Fed’s Powell Crushes Pivot Hopes, Says ‘Very Premature’ to Think About Pause on Rate Hikes

Fed’s Powell Crushes Pivot Hopes, Says ‘Very Premature’ to Think About Pause on Rate Hikes
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Federal Reserve Chair Jerome Powell dashed investors’ hopes for a quick pivot away from restrictive monetary policy, saying during a press conference on Nov. 2 that it’s “very premature” for market participants to be thinking about the central bank hitting pause on rate hikes amid the risk that expectations of higher inflation become entrenched.

In his remarks, Powell left open the prospect for a policy shift “at some point,” telling reporters that the Fed would closely monitor its impact on the broader economy. At the same time, he cautioned that rates would go higher than anticipated.

“We still have some ways to go” in terms of hiking rates to bring inflation back down to the Fed’s 2 percent target, he said, adding that “incoming data since our last meeting suggest that the ultimate level of interest rates will be higher than previously expected.”

Market expectations for the Fed’s terminal interest rate currently sit at 4.92 percent, according to the Federal Reserve Bank of Atlanta’s market probability tracker. Some analysts and Wall Street leaders have said they believe stubbornly high inflation will force the Fed to push them even higher.

Analysts at BNP Paribas, who expect that the U.S. economy will go into a recession in the second quarter of 2023, think the Fed will push interest rates beyond market expectations, to a peak of 5.25 percent.

“We expect a more aggressive Fed response to stickier, more pervasive inflation to push the economy into recession,” BNP said.

Goldman Sachs CEO David Solomon said recently he thinks the Fed will hike rates above market expectations if the central bank doesn’t see any “real changes in behavior” on the part of consumers.

Risk of Entrenched Inflation

In his remarks, Powell said one datapoint that he described as “very concerning” was an uptick in shorter-term inflation expectations, saying they “may be important in the wage-setting process,” suggesting fears of a possible wage-price spiral.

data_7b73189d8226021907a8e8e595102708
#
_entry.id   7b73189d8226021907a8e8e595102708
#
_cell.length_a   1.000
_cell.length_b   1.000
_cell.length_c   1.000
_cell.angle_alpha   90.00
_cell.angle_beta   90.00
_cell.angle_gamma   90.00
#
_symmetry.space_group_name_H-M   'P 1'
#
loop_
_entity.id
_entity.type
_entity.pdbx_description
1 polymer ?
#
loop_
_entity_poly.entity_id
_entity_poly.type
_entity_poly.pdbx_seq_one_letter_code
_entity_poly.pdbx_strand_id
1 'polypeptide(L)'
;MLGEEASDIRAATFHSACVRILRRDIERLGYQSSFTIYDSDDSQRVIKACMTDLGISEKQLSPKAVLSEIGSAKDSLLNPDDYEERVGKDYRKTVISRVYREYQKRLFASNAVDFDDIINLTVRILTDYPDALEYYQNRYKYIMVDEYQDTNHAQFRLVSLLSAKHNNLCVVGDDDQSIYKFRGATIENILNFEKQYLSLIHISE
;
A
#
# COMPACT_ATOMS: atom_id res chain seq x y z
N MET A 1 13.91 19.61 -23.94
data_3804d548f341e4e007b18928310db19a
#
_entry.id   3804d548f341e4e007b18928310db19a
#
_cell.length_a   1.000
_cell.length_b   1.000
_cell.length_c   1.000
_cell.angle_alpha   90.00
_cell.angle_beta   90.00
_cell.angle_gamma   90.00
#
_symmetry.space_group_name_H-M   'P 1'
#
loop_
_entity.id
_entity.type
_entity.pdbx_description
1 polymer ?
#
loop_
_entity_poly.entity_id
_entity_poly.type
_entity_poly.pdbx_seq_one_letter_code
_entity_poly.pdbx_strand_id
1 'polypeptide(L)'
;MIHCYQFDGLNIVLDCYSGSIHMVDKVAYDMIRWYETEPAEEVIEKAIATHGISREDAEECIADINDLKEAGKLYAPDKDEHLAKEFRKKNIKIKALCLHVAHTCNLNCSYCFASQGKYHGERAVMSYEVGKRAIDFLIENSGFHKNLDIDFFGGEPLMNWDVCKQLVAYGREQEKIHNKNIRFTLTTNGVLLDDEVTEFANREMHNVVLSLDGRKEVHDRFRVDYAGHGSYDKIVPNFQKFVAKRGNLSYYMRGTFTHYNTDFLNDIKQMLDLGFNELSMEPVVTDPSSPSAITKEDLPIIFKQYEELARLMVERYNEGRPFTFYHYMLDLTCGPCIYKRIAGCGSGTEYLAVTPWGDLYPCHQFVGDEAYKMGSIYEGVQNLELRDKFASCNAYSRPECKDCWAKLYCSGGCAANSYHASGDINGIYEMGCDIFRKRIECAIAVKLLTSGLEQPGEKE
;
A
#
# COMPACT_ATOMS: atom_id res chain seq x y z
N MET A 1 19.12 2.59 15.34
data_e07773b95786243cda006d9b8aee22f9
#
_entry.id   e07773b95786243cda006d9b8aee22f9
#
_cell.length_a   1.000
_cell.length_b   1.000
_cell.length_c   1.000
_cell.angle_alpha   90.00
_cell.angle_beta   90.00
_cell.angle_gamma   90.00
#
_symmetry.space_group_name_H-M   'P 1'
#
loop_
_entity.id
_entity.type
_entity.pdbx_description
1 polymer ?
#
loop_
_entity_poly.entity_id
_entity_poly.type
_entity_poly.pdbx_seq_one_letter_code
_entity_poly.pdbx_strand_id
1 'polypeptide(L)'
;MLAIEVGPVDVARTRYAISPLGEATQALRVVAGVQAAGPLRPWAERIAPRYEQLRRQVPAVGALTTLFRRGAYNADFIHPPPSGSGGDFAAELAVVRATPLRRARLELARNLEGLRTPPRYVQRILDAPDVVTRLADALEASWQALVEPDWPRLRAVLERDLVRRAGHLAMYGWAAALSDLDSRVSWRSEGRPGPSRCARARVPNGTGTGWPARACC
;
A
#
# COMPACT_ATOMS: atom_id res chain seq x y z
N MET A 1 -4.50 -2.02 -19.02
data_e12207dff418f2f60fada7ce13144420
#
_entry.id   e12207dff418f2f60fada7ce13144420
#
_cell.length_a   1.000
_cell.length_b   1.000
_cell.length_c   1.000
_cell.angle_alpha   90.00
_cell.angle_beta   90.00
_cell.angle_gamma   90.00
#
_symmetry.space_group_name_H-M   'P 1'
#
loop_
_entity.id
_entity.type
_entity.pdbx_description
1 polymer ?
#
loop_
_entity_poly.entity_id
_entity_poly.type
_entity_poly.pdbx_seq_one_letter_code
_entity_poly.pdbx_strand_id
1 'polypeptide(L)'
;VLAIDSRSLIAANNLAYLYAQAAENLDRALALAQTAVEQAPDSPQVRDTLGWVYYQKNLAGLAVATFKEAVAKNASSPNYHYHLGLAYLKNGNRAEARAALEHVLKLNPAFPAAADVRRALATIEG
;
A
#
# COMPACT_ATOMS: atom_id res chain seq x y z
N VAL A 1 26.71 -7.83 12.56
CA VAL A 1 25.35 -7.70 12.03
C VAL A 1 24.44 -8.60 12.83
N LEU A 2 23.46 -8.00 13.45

Powell added that the Fed doesn’t have a “clearly identified, scientific way of understanding at what point inflation becomes entrenched,” and so to minimize risk, it’s committed to using its monetary tools “forcefully but thoughtfully” to bring down inflation.

“That’s what we really need to do and what we’re strongly committed to doing,” Powell said.

Before Powell spoke to reporters on Wednesday, U.S. stocks were approaching their highest levels in weeks. But his remarks appeared to dash investor hopes for a faster pause in rate hikes, sending equities tumbling.

The benchmark S&P 500 Index fell 2.5 percent on Wednesday, the Dow Jones Industrial Average dropped 1.55 percent, and the tech-heavy Nasdaq tumbled 3.39 percent.

‘Sustained Period of Below-Trend Growth’

Powell said that he sees no evidence that the Fed has moved too fast on rate hikes or that the central bank has overtightened.

“I think it’s very difficult to make a case that our current level is too tight, given that inflation still runs well above the federal-funds rate,” he said.

Prior to his press conference, Fed policymakers decided to raise rates by 75 basis points, putting the federal funds rate within a range of 3.75–4.00 percent, its highest level in 15 years.

Inflation, as measured by the Consumer Price Index (CPI), came in at an annualized 8.2 percent in September, down from a recent June peak of 9.1 percent.

The Fed chief said the fight to cool inflation would likely require a “sustained period of below-trend growth” as well as “some softening of labor-market conditions.”

The number of job openings, a key measure of labor market strength, rose from 10.1 million in August to 10.7 million in September, according to the Department of Labor. With around 5.75 million unemployed persons, there are around 1.9 jobs available for every jobless individual in the United States.

Powell said that despite the likelihood that the Fed’s monetary tightening will slow the economy, the risk of inaction is greater than that of a downturn.

“The historical record cautions strongly against prematurely loosening policy. We will stay the course until the job is done,” he said.

Greg McBride, chief financial analyst at Bankrate, told The Epoch Times in an emailed statement that he thinks that stubbornly high inflation will force the Fed to keep hiking and lead to a slowdown.

“Unfortunately, we’re likely to feel the pain of a slower economy before we see the gain of lower inflation.”

Analysts at ING said in a note that they expect the Fed to deliver two more 50 basis-point hikes at each of its two upcoming meetings before a recession forces a pause.

“By the time of the March FOMC [Federal Open market Committee] meeting, we are predicting the U.S. to have entered a recession with slowing rents, falling used car prices, and rapidly receding corporate pricing power contributing to far more convincing signs that inflation is moderating,” they wrote.

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